UCLA has received a $2.2 million boost in state funding that will help advance its innovation and entrepreneurship efforts.

The financial support comes from a $22 million investment in the University of California from Assembly Bill 2664, the Innovation and Entrepreneurship Expansion. It has been divided equally among the UC’s 10 campuses.

“This funding will truly accelerate UCLA’s fulfilling of one of its key missions: the translation of fundamental research to benefit society,” said Ann Karagozian, UCLA’s interim vice chancellor for research. “These funds will have a powerful impact on optimizing discoveries and inventions developed through our world-class UCLA research.”

Specifically, UCLA will direct much of its share toward helping turn grant-funded research into market-ready technology by demonstrating that ideas work as proofs of concept.

“Our group will use these funds to remove risk from and create value for early-stage projects,” said Amir Naiberg, associate vice chancellor and CEO and president of the UCLA Technology Development Group, formerly the UCLA Office of Intellectual Property and Industry-Sponsored Research. “This will allow us to have an even more meaningful impact in our ecosystem and bring more UCLA innovation to the marketplace”.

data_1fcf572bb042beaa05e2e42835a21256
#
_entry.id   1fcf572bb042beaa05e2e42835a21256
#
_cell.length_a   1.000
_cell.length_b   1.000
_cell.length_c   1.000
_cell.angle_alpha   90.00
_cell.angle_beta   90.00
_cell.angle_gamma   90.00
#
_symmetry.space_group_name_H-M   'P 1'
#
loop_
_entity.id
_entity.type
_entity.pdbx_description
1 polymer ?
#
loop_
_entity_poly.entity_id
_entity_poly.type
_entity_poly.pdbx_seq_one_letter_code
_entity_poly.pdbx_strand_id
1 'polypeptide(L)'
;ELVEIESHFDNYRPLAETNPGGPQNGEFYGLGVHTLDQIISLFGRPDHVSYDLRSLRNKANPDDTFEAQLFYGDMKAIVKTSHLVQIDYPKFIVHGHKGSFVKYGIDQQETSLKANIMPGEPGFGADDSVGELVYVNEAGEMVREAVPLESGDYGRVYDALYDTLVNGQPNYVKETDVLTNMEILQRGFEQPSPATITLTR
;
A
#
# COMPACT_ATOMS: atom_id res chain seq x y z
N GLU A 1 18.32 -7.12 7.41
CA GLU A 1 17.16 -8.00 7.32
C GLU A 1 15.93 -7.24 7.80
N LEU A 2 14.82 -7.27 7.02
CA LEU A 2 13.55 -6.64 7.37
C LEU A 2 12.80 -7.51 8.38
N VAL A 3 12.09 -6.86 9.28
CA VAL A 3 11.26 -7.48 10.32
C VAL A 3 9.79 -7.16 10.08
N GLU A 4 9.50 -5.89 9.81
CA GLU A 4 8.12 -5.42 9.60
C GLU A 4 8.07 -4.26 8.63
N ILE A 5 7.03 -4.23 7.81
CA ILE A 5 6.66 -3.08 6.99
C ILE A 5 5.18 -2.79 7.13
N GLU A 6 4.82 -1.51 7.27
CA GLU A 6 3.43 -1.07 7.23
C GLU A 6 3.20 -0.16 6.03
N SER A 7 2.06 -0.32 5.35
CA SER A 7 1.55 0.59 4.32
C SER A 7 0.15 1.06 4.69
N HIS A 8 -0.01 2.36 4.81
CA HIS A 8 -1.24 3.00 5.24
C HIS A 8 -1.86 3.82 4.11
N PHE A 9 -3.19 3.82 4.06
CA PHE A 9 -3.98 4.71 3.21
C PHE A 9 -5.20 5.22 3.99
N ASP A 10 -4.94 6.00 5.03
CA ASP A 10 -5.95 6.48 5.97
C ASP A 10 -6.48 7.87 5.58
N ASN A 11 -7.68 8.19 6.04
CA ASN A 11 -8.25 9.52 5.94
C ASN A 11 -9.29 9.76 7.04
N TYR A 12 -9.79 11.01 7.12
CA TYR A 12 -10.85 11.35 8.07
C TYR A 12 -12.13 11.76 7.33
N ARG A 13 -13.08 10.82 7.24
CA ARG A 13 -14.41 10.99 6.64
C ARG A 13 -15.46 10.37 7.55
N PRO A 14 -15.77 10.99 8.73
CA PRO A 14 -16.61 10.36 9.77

Funds will also be used for the Technology Development Group’s entrepreneurs-in-residence program, as well as educational and outreach programs, staffing and startup services, said Thomas Lipkin, head of new ventures in TDG.

UCLA has received more than $1 billion per year in research funding from outside sources in five of the past seven years and is among the nation’s leading universities in the field of technology transfer. In the last fiscal year alone, the Technology Development Group has helped UCLA researchers launch 21 startup companies, disclose 412 inventions and license 114 inventions to companies.

More than 150 startup companies have been created in the past seven years as a result of groundbreaking UCLA discoveries and innovations. These companies not only provide products that benefit the public, they also create jobs and contribute to the local economy. A 2013 economic impact study produced by UCLA found that UCLA startups created more than 4,400 jobs, $295 million in employee compensation and $108 million in federal, state and local tax revenue annually, and contribute a total of $1.1 billion to the economy each year.